Through this, users can look up item details, explore their wishlists, and even virtually try on products. Customers can also make purchases through the tablet instead of heading up to the register.

Omnichannel marketing uses customer data and insights to optimize their marketing strategy and brand messaging.

Key Aspects of Multichannel Marketing

Most organizations naturally use multichannel marketing strategies because of how straightforward they are.

A multichannel marketing campaign only requires one main message or call-to-action to sell a product or service, which mirrors traditional marketing strategies.

Within a multichannel marketing approach, teams need to prioritize which channels they’re using and their content since the styles will differ between them. They also need to form different goals for each different channel since they will have different approaches.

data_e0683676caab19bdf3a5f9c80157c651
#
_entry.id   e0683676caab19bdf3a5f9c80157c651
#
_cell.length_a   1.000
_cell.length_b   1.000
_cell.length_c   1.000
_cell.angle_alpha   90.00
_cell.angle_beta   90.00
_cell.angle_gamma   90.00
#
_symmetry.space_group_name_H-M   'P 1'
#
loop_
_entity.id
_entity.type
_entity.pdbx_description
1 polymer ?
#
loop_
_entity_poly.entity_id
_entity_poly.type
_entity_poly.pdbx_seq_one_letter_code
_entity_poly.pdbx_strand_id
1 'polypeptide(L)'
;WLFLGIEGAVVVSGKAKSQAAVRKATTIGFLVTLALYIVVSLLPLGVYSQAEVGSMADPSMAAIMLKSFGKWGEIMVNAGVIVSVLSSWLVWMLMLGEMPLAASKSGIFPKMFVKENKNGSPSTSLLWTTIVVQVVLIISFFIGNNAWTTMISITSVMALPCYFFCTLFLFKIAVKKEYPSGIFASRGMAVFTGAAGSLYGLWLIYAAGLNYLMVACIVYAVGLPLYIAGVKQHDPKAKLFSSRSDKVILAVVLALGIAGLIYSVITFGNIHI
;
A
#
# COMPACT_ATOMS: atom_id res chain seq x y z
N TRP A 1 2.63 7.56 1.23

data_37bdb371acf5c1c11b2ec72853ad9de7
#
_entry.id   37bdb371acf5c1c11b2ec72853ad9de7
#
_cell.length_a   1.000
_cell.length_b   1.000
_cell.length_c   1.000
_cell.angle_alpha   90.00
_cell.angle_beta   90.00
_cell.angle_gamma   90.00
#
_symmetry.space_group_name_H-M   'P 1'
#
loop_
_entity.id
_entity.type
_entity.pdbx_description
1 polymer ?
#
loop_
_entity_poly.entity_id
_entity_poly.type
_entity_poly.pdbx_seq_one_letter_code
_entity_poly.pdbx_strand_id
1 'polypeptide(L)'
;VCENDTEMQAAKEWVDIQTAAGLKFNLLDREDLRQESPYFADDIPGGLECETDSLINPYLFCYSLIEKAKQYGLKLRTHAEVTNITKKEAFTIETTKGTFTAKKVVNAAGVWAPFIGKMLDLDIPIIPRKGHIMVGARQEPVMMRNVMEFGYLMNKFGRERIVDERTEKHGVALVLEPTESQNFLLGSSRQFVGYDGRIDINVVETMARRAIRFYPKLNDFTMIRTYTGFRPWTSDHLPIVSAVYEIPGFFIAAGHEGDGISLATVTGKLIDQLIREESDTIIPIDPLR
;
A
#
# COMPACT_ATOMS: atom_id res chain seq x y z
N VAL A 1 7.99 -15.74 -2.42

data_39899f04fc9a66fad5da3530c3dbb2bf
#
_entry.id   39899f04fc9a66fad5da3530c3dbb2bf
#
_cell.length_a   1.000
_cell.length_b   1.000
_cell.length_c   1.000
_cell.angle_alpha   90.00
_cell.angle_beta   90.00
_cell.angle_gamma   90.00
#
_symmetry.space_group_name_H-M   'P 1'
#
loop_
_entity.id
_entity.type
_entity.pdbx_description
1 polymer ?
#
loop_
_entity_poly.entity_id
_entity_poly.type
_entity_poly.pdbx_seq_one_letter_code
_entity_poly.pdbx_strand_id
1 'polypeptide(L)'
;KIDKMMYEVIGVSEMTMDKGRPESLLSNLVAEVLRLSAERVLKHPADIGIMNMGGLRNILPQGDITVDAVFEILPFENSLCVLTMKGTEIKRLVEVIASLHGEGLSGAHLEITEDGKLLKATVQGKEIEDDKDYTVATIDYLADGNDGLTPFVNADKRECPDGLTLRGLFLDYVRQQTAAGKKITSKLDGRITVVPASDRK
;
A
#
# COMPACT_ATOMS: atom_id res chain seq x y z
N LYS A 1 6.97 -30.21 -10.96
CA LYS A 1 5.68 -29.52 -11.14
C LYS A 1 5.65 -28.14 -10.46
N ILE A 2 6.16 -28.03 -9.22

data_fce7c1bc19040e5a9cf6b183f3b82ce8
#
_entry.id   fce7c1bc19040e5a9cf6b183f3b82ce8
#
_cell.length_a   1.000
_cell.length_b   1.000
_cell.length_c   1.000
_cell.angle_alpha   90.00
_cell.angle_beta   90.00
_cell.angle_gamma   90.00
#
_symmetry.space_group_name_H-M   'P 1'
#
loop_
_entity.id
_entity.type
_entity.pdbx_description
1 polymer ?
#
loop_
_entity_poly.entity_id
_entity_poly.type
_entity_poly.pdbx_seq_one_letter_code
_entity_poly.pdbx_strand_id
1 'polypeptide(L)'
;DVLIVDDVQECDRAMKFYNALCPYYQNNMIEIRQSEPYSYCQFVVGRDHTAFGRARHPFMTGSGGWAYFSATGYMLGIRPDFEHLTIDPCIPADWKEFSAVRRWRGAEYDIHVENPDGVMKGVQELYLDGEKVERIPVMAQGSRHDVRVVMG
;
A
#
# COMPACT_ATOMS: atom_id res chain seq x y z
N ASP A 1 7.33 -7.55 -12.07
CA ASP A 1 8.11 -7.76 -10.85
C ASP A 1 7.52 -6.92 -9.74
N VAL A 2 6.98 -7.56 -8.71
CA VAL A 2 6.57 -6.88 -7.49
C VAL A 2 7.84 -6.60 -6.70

One real-life example is Vrbo, a rental home marketplace.

All of their various channels have a variety of content and messaging because they have different goals.

For example, their social media posts are meant to create more brand awareness and add a slice of relatability to trip planning.


But the goal of their website and mobile app is give users the opportunity to start planning their vacations with different filters to guide their experience.


Apple uses multichannel marketing as well by having different sales strategies for their mortar store and online e-commerce.


While online sales thrive off of the imagery that their website uses to sell their wide range of products, their in-store approach focuses on having touchpoints with each potential customer at the Genius bar.

Multichannel retail marketing reinforces the idea that each channel is an independent sales opportunity for a brand.

Key Difference Between Omnichannel vs. Multichannel

The key difference between omnichannel and multichannel approaches is the focal point of the overall marketing strategy.

Omnichannel marketing involves using all available media channels to make your strategy customer-focused, whereas multichannel relies on more than one channel that is centered around the product or service of a brand.